Given my choice, I would have finished my Masters in History back in the 80s, but if I had done that, I have no idea where I might be today, and honestly, even with all the bumps and twists, I can’t imagine being anywhere other than where I am today.

Mitzi:  When did you start writing?

Richard:      I tried my hand at writing my first novel at twelve.  I was a huge fan of the Brains Benton/Hardy Boys/Power Boys/Nancy Drew/Robyn Kane/Alfred Hitchcock and the Three Investigators style of books and wanted to create my own detective series.  I wound up hand-writing about 200 pages of story, but as is common at that age, my enthusiasm outpaced my writing skills.

My first professional writing gig came when I was 15. The local town paper tried to cover the sports teams at the High School, but being a small-town paper, if the owner/editor couldn’t make it, then there was no story.  Since I played on the basketball team, I talked to him about doing articles about the games, and he gave me a shot. By the time I graduated, two years later, I was the “Sports Editor” and had two other high school reporters working for me. We also covered the plays, concerts, and other events at the school.  I received five dollars per article I wrote and two dollars for ever other article I edited, which in the mid-1970s wasn’t bad money.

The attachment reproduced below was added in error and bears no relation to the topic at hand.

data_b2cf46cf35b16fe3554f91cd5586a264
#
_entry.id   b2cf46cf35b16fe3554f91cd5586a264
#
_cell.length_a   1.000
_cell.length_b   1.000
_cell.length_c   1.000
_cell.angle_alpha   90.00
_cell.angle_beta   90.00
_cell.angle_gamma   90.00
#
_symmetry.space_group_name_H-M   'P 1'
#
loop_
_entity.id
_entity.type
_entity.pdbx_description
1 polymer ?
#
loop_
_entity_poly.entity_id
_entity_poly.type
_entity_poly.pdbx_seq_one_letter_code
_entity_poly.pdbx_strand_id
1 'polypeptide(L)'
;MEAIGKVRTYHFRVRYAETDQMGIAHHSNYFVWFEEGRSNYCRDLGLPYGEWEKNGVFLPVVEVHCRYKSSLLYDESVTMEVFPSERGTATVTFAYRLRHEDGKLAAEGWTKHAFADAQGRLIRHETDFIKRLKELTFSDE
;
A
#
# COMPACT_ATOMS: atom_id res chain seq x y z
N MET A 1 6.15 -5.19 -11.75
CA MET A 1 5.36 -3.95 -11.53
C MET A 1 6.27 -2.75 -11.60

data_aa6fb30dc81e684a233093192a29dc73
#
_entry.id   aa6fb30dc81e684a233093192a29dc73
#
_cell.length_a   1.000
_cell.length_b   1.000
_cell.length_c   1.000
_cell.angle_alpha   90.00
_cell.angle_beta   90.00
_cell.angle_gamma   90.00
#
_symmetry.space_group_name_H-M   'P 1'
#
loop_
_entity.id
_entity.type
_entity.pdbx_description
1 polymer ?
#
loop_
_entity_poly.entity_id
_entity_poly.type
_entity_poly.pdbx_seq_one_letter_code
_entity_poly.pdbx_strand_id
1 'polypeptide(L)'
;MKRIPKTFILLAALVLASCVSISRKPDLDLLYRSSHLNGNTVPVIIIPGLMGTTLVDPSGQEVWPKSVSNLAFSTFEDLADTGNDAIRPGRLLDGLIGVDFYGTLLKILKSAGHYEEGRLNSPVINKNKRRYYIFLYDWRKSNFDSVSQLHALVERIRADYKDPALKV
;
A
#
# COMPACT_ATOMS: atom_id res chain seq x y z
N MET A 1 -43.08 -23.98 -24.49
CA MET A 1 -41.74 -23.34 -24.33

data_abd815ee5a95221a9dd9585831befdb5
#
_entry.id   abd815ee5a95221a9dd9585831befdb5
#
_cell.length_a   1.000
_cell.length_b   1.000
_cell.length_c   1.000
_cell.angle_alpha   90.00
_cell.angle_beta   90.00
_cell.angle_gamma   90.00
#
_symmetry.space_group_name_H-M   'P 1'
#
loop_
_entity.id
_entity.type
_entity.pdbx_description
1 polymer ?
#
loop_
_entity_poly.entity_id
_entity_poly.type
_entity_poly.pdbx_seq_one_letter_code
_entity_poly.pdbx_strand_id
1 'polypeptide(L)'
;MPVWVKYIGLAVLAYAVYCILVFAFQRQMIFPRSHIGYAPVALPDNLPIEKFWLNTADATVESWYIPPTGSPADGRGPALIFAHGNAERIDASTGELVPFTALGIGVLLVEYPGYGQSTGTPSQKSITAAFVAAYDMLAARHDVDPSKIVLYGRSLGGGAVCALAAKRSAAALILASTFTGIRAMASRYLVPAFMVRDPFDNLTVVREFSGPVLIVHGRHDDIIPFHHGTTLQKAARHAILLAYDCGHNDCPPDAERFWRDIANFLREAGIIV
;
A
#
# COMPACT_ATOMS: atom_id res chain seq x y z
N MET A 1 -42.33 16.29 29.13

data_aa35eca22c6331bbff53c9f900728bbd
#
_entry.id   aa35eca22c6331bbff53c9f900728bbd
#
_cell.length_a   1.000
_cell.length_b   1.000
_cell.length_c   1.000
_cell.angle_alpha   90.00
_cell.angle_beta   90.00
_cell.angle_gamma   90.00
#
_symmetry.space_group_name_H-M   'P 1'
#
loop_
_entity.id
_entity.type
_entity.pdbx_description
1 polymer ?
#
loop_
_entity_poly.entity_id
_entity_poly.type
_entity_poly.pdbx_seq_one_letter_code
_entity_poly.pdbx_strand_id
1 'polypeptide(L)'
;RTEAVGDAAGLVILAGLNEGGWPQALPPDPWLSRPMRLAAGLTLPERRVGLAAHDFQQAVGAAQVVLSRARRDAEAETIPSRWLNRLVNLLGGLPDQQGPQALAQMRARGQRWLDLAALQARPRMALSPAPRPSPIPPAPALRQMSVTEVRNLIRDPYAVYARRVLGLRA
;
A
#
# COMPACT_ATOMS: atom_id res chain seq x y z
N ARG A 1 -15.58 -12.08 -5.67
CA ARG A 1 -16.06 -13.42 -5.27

I sold my first comic book script in 1992 to a small comic publisher, my first short story in 1998, and my first novel in 2004. I did mostly media tie-in writing when I started writing professionally (Incredible Hulk/Star Trek/Doctor Who/Gauntlet Dark Legacy), and only started selling my own original work around 2010.

I also write professionally in real life as a technical writer.

Mitzi:  Do you have any unfinished books?

Richard:      I still have my original book I tried writing in 7th Grade as well as about twenty novels, four novellas, and eight short stories I’m either writing or plotting.  (Yes, I do keep a spreadsheet with all of my writing projects on it so I can track progress. I’m an analyst – it’s what I do.)

Mitzi:  Do you have any plans for them or are they tied with a pink ribbon and hidden away in a trunk?